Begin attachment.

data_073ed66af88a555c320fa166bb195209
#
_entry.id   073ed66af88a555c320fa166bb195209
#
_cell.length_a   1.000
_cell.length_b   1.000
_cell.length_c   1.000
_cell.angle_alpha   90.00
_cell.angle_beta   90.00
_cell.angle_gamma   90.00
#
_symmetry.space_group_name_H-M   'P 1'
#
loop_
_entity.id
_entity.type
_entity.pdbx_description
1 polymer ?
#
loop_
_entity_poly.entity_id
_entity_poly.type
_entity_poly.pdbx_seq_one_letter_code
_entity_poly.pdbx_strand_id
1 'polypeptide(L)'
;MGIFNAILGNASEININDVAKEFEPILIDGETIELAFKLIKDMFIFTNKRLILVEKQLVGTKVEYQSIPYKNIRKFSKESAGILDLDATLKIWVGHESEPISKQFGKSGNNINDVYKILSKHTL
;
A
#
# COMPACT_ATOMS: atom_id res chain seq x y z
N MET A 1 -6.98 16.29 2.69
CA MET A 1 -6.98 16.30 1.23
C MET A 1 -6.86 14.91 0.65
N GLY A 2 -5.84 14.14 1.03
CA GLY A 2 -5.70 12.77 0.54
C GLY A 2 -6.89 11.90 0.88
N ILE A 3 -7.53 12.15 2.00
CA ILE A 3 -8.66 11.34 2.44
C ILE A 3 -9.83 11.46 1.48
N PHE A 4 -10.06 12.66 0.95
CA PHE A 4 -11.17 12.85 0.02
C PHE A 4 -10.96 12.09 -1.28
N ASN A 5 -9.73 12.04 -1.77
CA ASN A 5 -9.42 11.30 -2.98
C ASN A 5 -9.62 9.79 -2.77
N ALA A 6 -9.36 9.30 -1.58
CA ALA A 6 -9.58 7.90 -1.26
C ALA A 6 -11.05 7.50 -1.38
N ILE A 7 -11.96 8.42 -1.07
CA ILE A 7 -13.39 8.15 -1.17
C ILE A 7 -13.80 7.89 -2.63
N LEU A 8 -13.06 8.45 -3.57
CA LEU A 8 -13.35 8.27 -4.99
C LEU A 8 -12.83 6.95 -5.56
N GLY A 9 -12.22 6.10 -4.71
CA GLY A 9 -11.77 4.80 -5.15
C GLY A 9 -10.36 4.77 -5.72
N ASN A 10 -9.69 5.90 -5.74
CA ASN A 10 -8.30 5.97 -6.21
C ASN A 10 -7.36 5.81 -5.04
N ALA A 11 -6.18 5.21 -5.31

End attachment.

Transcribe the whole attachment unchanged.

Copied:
data_073ed66af88a555c320fa166bb195209
#
_entry.id   073ed66af88a555c320fa166bb195209
#
_cell.length_a   1.000
_cell.length_b   1.000
_cell.length_c   1.000
_cell.angle_alpha   90.00
_cell.angle_beta   90.00
_cell.angle_gamma   90.00
#
_symmetry.space_group_name_H-M   'P 1'
#
loop_
_entity.id
_entity.type
_entity.pdbx_description
1 polymer ?
#
loop_
_entity_poly.entity_id
_entity_poly.type
_entity_poly.pdbx_seq_one_letter_code
_entity_poly.pdbx_strand_id
1 'polypeptide(L)'
;MGIFNAILGNASEININDVAKEFEPILIDGETIELAFKLIKDMFIFTNKRLILVEKQLVGTKVEYQSIPYKNIRKFSKESAGILDLDATLKIWVGHESEPISKQFGKSGNNINDVYKILSKHTL
;
A
#
# COMPACT_ATOMS: atom_id res chain seq x y z
N MET A 1 -6.98 16.29 2.69
CA MET A 1 -6.98 16.30 1.23
C MET A 1 -6.86 14.91 0.65
N GLY A 2 -5.84 14.14 1.03
CA GLY A 2 -5.70 12.77 0.54
C GLY A 2 -6.89 11.90 0.88
N ILE A 3 -7.53 12.15 2.00
CA ILE A 3 -8.66 11.34 2.44
C ILE A 3 -9.83 11.46 1.48
N PHE A 4 -10.06 12.66 0.95
CA PHE A 4 -11.17 12.85 0.02
C PHE A 4 -10.96 12.09 -1.28
N ASN A 5 -9.73 12.04 -1.77
CA ASN A 5 -9.42 11.30 -2.98
C ASN A 5 -9.62 9.79 -2.77
N ALA A 6 -9.36 9.30 -1.58
CA ALA A 6 -9.58 7.90 -1.26
C ALA A 6 -11.05 7.50 -1.38
N ILE A 7 -11.96 8.42 -1.07
CA ILE A 7 -13.39 8.15 -1.17
C ILE A 7 -13.80 7.89 -2.63
N LEU A 8 -13.06 8.45 -3.57
CA LEU A 8 -13.35 8.27 -4.99
C LEU A 8 -12.83 6.95 -5.56
N GLY A 9 -12.22 6.10 -4.71
CA GLY A 9 -11.77 4.80 -5.15
C GLY A 9 -10.36 4.77 -5.72
N ASN A 10 -9.69 5.90 -5.74
CA ASN A 10 -8.30 5.97 -6.21
C ASN A 10 -7.36 5.81 -5.04
N ALA A 11 -6.18 5.21 -5.31